Malaysia passes Anti-Sexual Harassment Bill with very minor amendments, despite widespread criticism

Malaysia’s Dewan Rakyat (House of Representatives) has passed the Anti-Sexual Harassment Bill 2021, despite unaddressed concerns of significant shortcomings in the Bill.

The Bill was initially tabled for its first reading in December 2021 (Read our previous post: “Malaysia’s Anti-Sexual Harassment Bill tabled in Parliament”). It was then withdrawn from a second reading earlier in 2022, with the government indicating that it would be significantly reviewed following robust feedback received from various parties. Unfortunately, the Bill which was passed this week only had very minor amendments from the first draft.

Due to the limited revisions made from the first draft, our summary of the Bill published in December 2021 is still mostly accurate:

These are the material changes in the updated version of the Bill:

  1. A new Clause 7(3) is included, introducing a limitation period for sexual harassment complaints: “A complaint referred to the Tribunal under this Act is subject to the Limitation Act 1953.”
  2. While the original version provided that parties at the hearing of a sexual harassment complaint cannot be represented by an advocate and solicitor, this has been revised [at Clause 13(2)] to provide that legal representation will be allowed if “in the opinion of the Tribunal, the matter in question involves complex issues of law”. The revisions also provide that if one party is allowed to represented by an advocate and solicitor, then the other party will also be so entitled.

With these very limited changes, it appears that the concerns raised by numerous rights organisations who had hoped for “a meticulous review of the Bill” have been left unheard. Time will tell whether the new long-awaited law will be comprehensive enough to protect the rights and wellbeing of sexual harassment victims.

Malaysia’s Anti-Sexual Harassment Bill tabled in Parliament

The Anti-Sexual Harassment Bill 2021 (“the Bill”) was tabled for its first reading in the Dewan Rakyat earlier today.

Addressing the media, Deputy Women, Family and Community Development Minister Datuk Siti Zailah Mohd Yusoff said that the Bill was drafted by a special project team consisting of representatives from government agencies, academicians, NGOs, as well as following consultation with several other stakeholders. According to Siti Zailah, the Bill will lay the foundations for structural reforms which seeks to “address legal gaps and improve the existing justice system”.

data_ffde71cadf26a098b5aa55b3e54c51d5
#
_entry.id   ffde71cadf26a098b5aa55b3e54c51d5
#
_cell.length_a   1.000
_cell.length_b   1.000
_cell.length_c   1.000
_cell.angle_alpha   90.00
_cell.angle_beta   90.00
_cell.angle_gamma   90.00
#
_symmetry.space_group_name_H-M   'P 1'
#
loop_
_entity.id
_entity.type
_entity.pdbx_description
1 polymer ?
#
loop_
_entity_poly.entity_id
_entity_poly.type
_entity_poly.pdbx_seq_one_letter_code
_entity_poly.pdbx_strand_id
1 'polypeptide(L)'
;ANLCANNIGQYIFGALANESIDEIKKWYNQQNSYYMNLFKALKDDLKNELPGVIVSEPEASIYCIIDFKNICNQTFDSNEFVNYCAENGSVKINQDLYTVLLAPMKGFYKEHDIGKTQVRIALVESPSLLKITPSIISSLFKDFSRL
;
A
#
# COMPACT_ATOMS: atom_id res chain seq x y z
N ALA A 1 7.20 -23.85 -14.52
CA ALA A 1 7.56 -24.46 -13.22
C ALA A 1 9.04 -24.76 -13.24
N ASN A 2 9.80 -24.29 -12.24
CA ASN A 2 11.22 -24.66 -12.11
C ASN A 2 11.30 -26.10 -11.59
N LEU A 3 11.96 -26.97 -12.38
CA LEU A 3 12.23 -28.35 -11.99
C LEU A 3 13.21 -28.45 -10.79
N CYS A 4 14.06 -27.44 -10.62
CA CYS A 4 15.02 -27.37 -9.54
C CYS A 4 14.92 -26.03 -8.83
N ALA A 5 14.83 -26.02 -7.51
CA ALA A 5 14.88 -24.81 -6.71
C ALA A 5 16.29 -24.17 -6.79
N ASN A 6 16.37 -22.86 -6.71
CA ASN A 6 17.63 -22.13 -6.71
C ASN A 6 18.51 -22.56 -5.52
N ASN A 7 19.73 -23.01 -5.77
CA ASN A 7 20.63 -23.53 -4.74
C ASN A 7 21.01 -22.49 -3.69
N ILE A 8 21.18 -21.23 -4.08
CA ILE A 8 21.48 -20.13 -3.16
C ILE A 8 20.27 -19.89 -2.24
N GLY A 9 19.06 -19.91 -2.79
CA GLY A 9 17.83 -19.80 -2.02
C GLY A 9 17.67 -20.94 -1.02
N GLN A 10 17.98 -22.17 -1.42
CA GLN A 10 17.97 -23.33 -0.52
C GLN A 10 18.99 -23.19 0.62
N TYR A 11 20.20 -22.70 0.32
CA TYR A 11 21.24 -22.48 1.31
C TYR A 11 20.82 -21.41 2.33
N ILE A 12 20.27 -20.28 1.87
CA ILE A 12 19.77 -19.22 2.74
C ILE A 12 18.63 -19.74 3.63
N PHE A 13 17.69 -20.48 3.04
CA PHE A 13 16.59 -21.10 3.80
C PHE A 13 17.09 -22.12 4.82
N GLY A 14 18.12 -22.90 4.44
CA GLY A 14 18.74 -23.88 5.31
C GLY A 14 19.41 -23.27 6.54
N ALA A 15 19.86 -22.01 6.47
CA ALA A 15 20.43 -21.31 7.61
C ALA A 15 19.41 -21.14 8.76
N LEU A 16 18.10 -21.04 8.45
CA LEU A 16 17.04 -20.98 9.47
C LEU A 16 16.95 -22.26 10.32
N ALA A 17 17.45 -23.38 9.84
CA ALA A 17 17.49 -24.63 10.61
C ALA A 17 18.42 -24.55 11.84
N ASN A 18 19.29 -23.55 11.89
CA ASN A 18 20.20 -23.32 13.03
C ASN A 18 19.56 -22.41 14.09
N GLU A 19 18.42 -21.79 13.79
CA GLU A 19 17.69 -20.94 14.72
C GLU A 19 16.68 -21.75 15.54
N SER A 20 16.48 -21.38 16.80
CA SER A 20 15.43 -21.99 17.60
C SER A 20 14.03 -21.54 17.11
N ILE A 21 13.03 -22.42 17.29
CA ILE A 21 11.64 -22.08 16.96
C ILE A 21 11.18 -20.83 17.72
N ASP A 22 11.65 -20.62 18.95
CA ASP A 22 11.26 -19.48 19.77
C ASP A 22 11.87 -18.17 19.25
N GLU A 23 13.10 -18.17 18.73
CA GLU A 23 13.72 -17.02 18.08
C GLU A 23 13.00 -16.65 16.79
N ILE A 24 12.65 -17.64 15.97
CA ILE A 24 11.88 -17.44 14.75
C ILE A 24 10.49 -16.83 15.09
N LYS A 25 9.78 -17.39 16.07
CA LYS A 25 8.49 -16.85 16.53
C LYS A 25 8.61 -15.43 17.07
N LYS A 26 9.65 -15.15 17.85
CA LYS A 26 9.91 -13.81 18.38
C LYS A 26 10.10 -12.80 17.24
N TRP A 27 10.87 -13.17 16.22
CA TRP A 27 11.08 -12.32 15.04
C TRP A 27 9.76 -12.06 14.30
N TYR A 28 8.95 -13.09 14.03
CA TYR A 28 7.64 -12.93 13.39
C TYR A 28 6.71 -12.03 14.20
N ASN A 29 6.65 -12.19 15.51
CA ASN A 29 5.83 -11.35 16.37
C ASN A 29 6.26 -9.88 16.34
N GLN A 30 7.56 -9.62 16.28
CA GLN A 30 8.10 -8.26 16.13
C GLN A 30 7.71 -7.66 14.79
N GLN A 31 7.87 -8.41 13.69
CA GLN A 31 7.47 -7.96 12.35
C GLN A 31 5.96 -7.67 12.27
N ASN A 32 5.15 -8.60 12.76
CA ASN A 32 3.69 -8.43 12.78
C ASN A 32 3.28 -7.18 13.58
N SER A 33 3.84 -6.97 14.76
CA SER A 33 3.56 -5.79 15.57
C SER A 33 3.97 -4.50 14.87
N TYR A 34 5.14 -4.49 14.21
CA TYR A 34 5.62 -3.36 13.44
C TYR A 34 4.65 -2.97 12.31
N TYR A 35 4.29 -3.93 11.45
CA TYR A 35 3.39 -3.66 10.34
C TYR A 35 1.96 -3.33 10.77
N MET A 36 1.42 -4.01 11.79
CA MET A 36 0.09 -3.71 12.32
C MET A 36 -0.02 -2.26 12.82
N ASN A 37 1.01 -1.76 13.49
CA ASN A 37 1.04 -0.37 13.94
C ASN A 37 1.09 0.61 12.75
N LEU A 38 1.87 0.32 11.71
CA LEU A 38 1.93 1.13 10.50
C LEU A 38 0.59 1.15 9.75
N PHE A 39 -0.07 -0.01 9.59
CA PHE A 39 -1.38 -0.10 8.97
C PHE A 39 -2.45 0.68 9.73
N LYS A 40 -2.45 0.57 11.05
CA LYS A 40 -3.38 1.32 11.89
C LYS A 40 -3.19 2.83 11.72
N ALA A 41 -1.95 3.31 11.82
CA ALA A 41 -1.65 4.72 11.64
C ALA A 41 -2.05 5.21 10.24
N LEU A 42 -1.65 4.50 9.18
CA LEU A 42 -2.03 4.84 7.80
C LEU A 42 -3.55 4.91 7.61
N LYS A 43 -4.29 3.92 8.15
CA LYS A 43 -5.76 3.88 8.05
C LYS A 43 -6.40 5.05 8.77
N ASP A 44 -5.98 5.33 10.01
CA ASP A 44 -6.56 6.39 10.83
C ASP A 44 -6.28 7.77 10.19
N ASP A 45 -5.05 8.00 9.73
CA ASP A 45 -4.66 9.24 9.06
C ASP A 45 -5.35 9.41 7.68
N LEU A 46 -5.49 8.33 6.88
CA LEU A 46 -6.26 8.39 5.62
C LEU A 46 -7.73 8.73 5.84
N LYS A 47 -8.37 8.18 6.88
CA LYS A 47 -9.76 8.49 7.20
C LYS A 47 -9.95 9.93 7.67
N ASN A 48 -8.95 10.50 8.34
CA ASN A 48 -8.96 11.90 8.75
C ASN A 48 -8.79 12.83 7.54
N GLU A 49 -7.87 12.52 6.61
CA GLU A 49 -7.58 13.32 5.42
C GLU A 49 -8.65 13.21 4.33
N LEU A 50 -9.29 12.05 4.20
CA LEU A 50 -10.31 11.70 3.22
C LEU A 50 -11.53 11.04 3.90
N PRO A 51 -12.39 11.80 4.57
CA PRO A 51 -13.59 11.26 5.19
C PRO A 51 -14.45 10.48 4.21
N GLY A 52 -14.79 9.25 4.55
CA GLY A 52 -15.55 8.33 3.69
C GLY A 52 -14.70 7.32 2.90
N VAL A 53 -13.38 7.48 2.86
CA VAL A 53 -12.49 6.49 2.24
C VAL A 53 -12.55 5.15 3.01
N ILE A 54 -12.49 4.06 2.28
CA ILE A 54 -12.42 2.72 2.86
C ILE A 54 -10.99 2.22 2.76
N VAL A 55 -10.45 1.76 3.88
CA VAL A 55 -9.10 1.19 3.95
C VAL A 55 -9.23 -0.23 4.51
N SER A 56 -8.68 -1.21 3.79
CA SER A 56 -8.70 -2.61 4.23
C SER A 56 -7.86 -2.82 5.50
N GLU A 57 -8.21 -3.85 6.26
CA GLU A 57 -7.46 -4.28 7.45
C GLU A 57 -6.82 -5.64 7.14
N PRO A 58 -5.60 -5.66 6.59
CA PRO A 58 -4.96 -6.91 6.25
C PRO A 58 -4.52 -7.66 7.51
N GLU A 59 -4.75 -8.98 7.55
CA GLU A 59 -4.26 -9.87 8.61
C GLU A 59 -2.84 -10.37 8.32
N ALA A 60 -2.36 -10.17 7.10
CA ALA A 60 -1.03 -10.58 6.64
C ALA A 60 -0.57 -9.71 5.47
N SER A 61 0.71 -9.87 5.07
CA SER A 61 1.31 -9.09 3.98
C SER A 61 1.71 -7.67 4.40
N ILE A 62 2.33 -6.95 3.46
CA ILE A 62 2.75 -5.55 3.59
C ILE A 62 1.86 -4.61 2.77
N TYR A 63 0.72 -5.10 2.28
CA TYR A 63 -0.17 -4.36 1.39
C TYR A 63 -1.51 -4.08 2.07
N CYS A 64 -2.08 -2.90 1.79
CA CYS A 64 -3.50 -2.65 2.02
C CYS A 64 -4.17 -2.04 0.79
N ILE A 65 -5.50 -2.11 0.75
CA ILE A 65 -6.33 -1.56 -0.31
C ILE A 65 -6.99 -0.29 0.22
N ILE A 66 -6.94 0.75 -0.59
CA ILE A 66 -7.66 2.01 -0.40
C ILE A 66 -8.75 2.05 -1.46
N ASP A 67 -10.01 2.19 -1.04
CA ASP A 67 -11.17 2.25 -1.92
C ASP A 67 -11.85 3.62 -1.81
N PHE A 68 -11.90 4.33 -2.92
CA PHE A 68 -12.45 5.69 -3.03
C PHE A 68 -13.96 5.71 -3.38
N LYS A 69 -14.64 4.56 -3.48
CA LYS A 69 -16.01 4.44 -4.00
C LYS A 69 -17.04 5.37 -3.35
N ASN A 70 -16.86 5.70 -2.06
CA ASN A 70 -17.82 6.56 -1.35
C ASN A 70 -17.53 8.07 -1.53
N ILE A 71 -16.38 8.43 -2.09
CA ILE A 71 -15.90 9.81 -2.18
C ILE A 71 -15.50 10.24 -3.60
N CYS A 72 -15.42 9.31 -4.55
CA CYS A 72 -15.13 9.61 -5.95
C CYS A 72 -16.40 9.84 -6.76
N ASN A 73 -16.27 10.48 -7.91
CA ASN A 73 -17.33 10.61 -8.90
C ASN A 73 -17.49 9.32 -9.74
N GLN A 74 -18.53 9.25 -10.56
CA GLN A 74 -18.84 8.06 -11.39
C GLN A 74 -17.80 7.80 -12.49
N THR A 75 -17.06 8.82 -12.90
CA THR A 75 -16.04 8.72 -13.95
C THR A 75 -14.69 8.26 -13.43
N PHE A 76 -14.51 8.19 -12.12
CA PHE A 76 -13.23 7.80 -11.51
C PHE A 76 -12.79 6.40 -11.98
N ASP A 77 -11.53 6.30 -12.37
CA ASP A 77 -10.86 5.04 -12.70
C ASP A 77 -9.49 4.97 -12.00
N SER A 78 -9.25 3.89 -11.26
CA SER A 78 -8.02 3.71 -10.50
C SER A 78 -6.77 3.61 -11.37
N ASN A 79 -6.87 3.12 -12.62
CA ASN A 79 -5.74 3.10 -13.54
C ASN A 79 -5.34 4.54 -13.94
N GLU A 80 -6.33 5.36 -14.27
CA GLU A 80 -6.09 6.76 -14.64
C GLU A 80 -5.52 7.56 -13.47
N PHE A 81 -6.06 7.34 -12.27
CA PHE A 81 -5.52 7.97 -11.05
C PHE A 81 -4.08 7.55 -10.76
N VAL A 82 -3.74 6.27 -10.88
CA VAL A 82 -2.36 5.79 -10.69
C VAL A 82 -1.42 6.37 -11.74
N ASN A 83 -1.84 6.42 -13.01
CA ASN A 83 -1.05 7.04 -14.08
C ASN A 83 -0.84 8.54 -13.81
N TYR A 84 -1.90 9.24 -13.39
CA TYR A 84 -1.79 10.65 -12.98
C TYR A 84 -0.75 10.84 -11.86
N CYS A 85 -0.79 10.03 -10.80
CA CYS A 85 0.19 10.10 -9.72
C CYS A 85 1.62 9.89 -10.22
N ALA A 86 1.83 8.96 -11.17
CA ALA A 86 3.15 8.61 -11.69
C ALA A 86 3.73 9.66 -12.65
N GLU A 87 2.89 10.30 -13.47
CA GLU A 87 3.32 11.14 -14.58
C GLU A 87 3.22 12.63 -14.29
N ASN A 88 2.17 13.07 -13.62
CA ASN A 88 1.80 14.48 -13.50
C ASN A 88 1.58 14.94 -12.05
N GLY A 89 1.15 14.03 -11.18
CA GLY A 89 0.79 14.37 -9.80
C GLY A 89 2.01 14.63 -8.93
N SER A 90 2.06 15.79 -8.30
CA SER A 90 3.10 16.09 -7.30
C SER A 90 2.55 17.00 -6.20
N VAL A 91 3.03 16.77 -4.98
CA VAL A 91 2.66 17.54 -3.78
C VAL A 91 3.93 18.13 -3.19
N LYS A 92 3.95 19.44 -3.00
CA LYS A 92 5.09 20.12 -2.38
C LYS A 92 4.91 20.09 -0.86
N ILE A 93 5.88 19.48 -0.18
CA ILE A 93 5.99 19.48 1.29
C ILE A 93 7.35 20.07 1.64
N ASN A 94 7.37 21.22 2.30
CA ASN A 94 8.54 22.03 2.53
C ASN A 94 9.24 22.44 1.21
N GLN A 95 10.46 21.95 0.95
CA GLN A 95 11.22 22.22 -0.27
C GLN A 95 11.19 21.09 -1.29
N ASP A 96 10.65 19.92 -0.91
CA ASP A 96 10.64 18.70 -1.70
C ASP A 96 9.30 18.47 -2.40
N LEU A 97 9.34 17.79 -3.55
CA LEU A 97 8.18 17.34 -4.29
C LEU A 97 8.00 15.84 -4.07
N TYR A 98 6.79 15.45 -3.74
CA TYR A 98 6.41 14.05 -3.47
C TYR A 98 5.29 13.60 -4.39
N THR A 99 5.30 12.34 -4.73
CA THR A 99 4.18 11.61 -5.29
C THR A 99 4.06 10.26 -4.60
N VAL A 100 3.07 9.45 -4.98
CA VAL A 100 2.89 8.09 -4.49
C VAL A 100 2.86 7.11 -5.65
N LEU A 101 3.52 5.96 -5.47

Last month, Siti Zailah shared that 775 sexual harassment cases had been reported so far in 2021, and that those cases were being handled through other laws such as the Penal Code, Employment Act, Communications and Multimedia Act, and the Sexual Offences Against Children Act.

This article sets out the key provisions of the current draft of the Bill.

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Case Update: Employer’s poor handling of workplace assault and harassment complaints amounts to constructive dismissal

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In this Case Update series, I share summaries of recent Malaysian court decisions to explore the current approach taken by the courts when deciding on employment-related issues. You can find all the posts in the series by clicking here, including case updates on other legal areas by TheMalaysianLawyer co-founder Lee Shih.

Most employers are now aware of the importance of having clear policies and processes when it comes to handling complaints and disciplinary issues. It’s the norm for businesses hiring a reasonable number of employees to have in place various codes of conduct, guidelines, and policies.

Despite this, an employer that receives an employee complaint and acts on it could still be at risk of being deemed to have breached the terms and conditions of employment, or severed the employment relationship, due to shortcomings in how the complaint was handled.

The Industrial Court recently considered these issues in Justin Maurice Read v. Petroliam Nasional Berhad (Petronas) (Award No. 965 of 2017). In this case, the claimant (the Employee) had complained of being assaulted and harassed in the workplace. The Employee then claimed that the manner in which these complaints were handled by the company (the Employer) entitled him to claim to have been constructively dismissed.

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